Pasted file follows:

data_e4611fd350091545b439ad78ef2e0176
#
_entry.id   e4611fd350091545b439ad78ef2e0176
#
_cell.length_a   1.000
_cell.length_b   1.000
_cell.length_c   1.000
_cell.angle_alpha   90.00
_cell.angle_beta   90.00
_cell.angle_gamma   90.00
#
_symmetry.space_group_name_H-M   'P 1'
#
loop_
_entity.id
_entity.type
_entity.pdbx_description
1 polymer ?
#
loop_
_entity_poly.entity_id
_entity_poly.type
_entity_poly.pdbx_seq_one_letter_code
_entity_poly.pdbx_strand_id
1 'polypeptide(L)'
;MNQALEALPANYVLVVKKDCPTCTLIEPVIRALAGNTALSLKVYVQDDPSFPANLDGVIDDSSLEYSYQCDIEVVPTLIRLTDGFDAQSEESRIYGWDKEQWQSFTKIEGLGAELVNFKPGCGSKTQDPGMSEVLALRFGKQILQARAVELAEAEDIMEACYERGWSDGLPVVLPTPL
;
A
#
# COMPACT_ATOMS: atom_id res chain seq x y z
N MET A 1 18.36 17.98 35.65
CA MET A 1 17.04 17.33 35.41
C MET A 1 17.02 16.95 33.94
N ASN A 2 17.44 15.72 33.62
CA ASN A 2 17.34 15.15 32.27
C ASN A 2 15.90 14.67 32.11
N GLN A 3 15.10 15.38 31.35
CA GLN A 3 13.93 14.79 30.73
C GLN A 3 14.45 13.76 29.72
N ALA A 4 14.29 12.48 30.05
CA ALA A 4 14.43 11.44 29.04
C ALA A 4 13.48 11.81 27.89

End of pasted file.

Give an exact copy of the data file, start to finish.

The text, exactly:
data_e4611fd350091545b439ad78ef2e0176
#
_entry.id   e4611fd350091545b439ad78ef2e0176
#
_cell.length_a   1.000
_cell.length_b   1.000
_cell.length_c   1.000
_cell.angle_alpha   90.00
_cell.angle_beta   90.00
_cell.angle_gamma   90.00
#
_symmetry.space_group_name_H-M   'P 1'
#
loop_
_entity.id
_entity.type
_entity.pdbx_description
1 polymer ?
#
loop_
_entity_poly.entity_id
_entity_poly.type
_entity_poly.pdbx_seq_one_letter_code
_entity_poly.pdbx_strand_id
1 'polypeptide(L)'
;MNQALEALPANYVLVVKKDCPTCTLIEPVIRALAGNTALSLKVYVQDDPSFPANLDGVIDDSSLEYSYQCDIEVVPTLIRLTDGFDAQSEESRIYGWDKEQWQSFTKIEGLGAELVNFKPGCGSKTQDPGMSEVLALRFGKQILQARAVELAEAEDIMEACYERGWSDGLPVVLPTPL
;
A
#
# COMPACT_ATOMS: atom_id res chain seq x y z
N MET A 1 18.36 17.98 35.65
CA MET A 1 17.04 17.33 35.41
C MET A 1 17.02 16.95 33.94
N ASN A 2 17.44 15.72 33.62
CA ASN A 2 17.34 15.15 32.27
C ASN A 2 15.90 14.67 32.11
N GLN A 3 15.10 15.38 31.35
CA GLN A 3 13.93 14.79 30.73
C GLN A 3 14.45 13.76 29.72
N ALA A 4 14.29 12.48 30.05
CA ALA A 4 14.43 11.44 29.04
C ALA A 4 13.48 11.81 27.89